This is a deceptively simple exercise that has surprising power to shift your mindset. It’s a quick way to get an overview of what’s important for you in your life, and thus is great to do in January when you’re anyway focused on your priorities for the upcoming year (aren’t you?).
The challenge here is to allow yourself to play, free associate, daydream. Try to do the exercise without consciously thinking about it too much.
You’re going to compile three lists, and the best way to do this is still with a writing instrument and a blank piece of paper. Maybe you’ll say, as I hear often nowadays, that you’re more comfortable using your device, writing on a keyboard. Believe me when I tell you this is a different kind of creative flow, that writing by hand remains a superior form of information capture for certain tasks.
Whatever tools you’re using, see if you can find 30 minutes when you won’t be interrupted by anything or anybody. Or 3x 10 minutes will also work if necessary.
The first list is have. When you think forward in your life, it could be ten or even twenty years into the future, what would you want to change in terms of things you own? What possessions would you like to invite into your life? You’re going to scribble them down as fast as you can. In this best-case vision of your future, what do you allow yourself to have, buy, win, inherit, create? See if you can write for ten minutes without pausing. Maybe you need more time.
Remember that you don’t have to be ‘realistic’. Wanting to be realistic is a creativity-killer. All kinds of wonderful things can happen to you in your future, so try not to limit yourself in your imagination. The aim of this exercise is to get clear about what you would like to happen, to ignite your passion.
When your time is up or your paper is full or you just simply ran out of ideas, set that piece of paper aside or open a new document. On the next blank sheet you’re going to do the same again, except this time you’re capturing everything you want to do.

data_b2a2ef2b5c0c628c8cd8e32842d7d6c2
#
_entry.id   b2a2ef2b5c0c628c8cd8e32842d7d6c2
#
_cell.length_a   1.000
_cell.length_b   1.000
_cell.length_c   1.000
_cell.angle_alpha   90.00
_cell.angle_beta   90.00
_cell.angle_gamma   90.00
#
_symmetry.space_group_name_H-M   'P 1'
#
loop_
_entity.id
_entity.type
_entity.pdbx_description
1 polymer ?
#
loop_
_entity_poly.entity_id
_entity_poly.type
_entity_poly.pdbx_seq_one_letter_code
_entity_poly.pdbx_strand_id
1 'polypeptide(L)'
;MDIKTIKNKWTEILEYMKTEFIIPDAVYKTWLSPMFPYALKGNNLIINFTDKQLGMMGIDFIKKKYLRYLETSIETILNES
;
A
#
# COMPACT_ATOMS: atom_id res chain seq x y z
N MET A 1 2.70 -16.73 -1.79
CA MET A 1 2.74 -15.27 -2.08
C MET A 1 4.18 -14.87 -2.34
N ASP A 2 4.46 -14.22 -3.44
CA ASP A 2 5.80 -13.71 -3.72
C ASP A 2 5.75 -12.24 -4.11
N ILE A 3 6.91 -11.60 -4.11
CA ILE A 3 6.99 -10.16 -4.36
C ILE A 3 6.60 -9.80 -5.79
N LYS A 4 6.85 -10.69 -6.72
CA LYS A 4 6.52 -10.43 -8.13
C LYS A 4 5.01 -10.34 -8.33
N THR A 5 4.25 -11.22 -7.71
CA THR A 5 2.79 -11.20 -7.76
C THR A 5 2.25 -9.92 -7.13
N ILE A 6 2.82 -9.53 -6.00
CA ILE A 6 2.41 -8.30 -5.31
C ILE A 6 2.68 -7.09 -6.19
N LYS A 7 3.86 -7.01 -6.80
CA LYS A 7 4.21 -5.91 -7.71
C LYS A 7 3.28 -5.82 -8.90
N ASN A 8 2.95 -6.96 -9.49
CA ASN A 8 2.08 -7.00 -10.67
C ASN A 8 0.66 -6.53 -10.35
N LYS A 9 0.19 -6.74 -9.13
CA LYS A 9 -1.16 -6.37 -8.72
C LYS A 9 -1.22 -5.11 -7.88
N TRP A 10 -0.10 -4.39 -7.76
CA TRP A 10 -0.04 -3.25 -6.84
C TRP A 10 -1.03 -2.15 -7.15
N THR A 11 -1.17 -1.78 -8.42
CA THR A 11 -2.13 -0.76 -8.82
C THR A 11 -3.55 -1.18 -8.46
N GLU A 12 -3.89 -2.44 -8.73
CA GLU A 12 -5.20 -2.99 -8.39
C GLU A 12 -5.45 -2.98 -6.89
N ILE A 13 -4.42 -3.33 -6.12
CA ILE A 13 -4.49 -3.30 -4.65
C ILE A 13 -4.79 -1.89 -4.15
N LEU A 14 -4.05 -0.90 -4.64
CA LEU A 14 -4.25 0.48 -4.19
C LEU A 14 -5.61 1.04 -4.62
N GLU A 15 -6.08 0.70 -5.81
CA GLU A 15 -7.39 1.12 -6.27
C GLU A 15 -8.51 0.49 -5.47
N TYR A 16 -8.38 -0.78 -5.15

Let yourself be a bit crazy, you don’t have to show this to anyone. Did you always have a dream to sail around the world, or climb a certain mountain, or swim with dolphins, or take peyote, or start your own business? Whatever it may be, that long-held dream of doing, write it down before you can talk yourself out of it, again.
How are you doing? Some people find this exercise increasingly easy the more they get into it, and find it gives them a load of energy. For some of us it can also be pretty stressful, because as soon as we have an idea we can already think of ten reasons we couldn’t possibly allow ourselves to have or do that. Take a moment to notice how doing this makes you feel. Your feelings can be incredibly enlightening here.
One more list to go. Think again about your ideal imagined future. Now you’re going to capture everything you’d like to be, to become. You have a lot of flexibility with this list, because what you want to be could be a job title (‘creative director’) or an achievement (‘published author’) or a state of being (‘independently wealthy’, ‘self-confident’, ‘in a relationship’). Just keep on imagining and scribbling until nothing else comes to mind.
In my experience, this exercise works best when you set yourself a time limit, but you may be someone who does not find a 30-minute timeframe useful for imagining your future. Do this as it suits you! What can also work well is to have an initial brainstorming session with yourself, and then to have a follow-up period of a few days where you make the effort to notice what ideas pop into your mind when you’re not actively thinking (e.g. exercising, showering, just before you fall asleep). You may also prefer to try the exercise with a partner asking you the questions, or record your answers with voice capture.
However you do this exercise, do it. You may amaze yourself by how many suggestions your mind throws up when you give it permission to, and some of the things you want may have been on your mental list for years, waiting to be taken seriously. Is there anything you wrote down that surprises you? Anything you’re ashamed of wanting? Anything that makes you sad you didn’t create it for yourself yet?
Keep your completed lists somewhere you can refer to them often. I have personally found that doing this exercise every few years can give you very interesting insights into how your priorities, and you, are developing.